WITH THE spectre of another Moody’s downgrade of this country’s credit worthiness – after being dropped to a notch just above “junk” – the Christie government quickly grabbed onto the completion of Baha Mar as the lifeline from its economic woes. It had hardly dodged that bullet when it was faced with union bullies threatening to “shut the country down”.
SOME wag once advised that a good rule of life is that “whenever someone says ‘trust me’ run.”
LATE yesterday afternoon Prime Minister Christie took the “Shaunae Miller” Olympic dive to the micro-phones to give the Bahamian people the first bit of concrete news as to the future of the shuttered Baha Mar resort.
IN Thursday’s Tribune, a letter writer tried to strip Prime Minister Christie of his legacy — Baha Mar.
THE current controversy about parliamentary privilege and the involvement of the courts should ring alarm bells for the Bahamian public because this dispute goes to the heart of the nation’s constitutional democracy.
IF THERE ever was an argument for the retention of the Privy Council as The Bahamas’ court of last resort it was dramatically illustrated in the House of Assembly in the past few weeks as a confused Speaker allowed certain members to overstep the boundaries of free speech under the guise of parliamentary privilege.
THERE was understandable outrage in the community to Montagu MP Richard Lightbourn’s recent suggestion in the House of Assembly that to solve today’s social ills legislation should be introduced that unwed mothers of more than two children should have their “tubes tied”. He quickly apologised for his indiscretion.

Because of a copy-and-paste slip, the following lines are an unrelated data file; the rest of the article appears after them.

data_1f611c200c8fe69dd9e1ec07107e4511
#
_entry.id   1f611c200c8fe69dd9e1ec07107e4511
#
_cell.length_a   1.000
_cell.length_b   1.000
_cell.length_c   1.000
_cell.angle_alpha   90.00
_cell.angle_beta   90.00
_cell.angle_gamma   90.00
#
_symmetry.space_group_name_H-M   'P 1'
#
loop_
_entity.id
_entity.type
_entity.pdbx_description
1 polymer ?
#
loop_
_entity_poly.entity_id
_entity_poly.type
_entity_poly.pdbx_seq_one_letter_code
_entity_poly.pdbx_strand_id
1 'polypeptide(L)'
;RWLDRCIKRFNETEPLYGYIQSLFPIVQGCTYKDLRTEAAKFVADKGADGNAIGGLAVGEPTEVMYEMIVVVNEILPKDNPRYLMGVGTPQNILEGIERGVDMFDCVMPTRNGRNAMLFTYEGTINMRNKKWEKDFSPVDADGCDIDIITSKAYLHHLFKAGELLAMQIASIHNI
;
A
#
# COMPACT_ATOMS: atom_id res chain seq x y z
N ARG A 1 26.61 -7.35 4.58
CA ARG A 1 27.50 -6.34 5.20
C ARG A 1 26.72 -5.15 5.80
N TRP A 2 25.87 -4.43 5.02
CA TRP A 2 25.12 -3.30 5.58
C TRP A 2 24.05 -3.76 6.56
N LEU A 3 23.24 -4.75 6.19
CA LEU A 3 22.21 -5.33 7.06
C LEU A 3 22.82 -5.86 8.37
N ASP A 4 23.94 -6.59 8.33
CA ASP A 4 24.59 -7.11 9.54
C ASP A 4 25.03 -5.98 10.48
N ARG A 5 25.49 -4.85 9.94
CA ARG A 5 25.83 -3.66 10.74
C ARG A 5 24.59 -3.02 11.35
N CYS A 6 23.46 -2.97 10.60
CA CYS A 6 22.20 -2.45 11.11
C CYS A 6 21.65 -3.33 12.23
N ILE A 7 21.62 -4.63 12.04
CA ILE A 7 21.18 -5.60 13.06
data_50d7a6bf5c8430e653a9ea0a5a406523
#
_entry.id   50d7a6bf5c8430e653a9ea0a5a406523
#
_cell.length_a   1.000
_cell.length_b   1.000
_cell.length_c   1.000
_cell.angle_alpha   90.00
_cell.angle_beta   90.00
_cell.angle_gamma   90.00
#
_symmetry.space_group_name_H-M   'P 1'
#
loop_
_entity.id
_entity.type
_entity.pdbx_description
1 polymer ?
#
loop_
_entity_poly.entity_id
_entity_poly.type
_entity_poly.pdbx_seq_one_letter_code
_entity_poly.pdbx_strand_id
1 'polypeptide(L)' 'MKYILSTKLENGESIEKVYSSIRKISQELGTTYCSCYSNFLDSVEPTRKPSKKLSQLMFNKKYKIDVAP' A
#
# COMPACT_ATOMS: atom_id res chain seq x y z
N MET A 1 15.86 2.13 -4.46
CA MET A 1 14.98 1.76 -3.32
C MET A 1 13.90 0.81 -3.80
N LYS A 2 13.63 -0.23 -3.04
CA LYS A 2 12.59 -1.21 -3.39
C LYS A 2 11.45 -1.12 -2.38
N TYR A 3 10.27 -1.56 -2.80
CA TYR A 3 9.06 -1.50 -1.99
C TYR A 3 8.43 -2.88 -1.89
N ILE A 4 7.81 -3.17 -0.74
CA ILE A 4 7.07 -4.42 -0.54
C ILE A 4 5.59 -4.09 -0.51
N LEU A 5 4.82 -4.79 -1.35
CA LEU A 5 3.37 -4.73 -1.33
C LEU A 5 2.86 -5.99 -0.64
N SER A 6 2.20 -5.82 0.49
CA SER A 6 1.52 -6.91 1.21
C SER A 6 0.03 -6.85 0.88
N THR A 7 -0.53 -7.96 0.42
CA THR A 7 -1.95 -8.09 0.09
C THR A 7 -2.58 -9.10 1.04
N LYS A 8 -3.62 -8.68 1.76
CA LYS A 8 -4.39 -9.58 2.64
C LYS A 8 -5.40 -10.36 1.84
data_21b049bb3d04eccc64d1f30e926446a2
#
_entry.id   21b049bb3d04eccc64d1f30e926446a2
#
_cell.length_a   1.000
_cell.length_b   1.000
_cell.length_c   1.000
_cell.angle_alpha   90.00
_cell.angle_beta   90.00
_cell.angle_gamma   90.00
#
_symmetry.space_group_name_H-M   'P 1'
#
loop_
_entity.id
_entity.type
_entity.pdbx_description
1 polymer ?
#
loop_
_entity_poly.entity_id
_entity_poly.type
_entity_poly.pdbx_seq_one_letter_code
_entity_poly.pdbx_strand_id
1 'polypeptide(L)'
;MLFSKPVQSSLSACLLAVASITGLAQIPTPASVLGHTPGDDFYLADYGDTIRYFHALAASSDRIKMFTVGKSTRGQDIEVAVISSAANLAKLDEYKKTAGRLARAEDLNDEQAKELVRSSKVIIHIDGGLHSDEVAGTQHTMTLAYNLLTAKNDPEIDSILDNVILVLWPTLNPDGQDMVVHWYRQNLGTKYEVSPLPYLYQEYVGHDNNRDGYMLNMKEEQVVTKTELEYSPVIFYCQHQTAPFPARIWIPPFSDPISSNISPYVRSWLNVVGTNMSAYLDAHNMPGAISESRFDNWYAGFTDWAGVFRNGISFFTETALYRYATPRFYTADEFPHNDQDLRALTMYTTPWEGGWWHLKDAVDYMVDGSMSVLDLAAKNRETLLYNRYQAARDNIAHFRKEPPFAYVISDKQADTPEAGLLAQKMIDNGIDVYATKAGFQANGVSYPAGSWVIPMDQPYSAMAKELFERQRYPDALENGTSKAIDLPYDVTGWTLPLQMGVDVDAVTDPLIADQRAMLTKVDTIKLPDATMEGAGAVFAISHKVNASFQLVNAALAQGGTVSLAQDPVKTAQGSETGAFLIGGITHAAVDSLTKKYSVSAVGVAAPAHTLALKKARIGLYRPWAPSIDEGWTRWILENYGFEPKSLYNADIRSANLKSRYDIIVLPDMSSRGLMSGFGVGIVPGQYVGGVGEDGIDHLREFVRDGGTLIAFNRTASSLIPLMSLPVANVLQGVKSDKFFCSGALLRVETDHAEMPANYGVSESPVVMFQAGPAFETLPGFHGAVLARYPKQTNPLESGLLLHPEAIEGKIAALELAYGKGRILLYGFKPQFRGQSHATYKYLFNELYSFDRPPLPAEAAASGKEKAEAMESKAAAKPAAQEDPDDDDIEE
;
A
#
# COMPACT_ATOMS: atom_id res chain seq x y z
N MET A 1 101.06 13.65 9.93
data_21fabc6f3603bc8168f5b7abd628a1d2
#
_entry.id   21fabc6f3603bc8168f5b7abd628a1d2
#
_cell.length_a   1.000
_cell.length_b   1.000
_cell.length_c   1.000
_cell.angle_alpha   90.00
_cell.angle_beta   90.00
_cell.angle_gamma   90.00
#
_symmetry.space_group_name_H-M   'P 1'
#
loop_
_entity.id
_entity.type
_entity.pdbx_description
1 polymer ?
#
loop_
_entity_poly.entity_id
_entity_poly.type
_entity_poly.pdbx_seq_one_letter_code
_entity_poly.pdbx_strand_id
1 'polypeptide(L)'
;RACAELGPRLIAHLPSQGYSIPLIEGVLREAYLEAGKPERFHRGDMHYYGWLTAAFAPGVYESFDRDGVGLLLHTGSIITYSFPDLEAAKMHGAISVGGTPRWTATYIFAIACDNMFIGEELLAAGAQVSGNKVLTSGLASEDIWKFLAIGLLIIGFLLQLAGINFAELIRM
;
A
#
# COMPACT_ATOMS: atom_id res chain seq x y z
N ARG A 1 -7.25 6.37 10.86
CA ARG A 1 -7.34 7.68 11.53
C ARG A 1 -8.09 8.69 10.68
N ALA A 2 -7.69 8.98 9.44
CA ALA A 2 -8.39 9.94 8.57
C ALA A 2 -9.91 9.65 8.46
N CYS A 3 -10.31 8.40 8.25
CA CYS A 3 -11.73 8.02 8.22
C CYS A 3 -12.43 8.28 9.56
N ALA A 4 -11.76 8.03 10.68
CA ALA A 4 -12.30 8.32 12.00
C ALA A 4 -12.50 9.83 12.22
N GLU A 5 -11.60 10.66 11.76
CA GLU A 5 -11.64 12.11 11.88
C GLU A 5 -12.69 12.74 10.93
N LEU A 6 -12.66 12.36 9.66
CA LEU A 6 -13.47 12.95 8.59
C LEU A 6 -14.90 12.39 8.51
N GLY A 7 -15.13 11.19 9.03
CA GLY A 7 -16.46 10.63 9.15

IN AN interview with our business editor last week an outspoken QC declared that “Bahamianisation has been more of a curse to The Bahamas than a blessing”.
TODAY The Tribune says without apology that Hubert Alexander Ingraham should be the man at the head of our government in this, its hour of urgent need.
“GET up and get going or you will be gone!” was the swift kick in the pants that the late Prime Minister Sir Lynden Pindling gave his MPs on the last night of the PLP’s 35th national convention.
IN THIS column yesterday we confirmed Mr Richard Lightbourn’s statement in the House that students, caught up in the get-rich-quick euphoria of the drug era, were writing essays on how they wanted to become drug dealers like some of their family members and friends.
A MINOR kerfuffle was created in the House of Assembly on Thursday during the debate to create the University of The Bahamas.
“FIRE Moody’s if The Bahamas is given a downgrade for poor performance,” suggested former State Finance Minister James Smith on learning that Moody’s was threatening to downgrade this country’s credit rating within the next two months.
MOODY’S has given The Bahamas a two-month reprieve in which to either initiate a programme that has the potential of improving this country’s economic growth rate or face its present Baa2 bond rating being dropped to junk status.
ON FRIDAY in its Investors Services newsletter, Moody’s announced that the Bahamas’ Baa2 rating was now on review for a downgrade.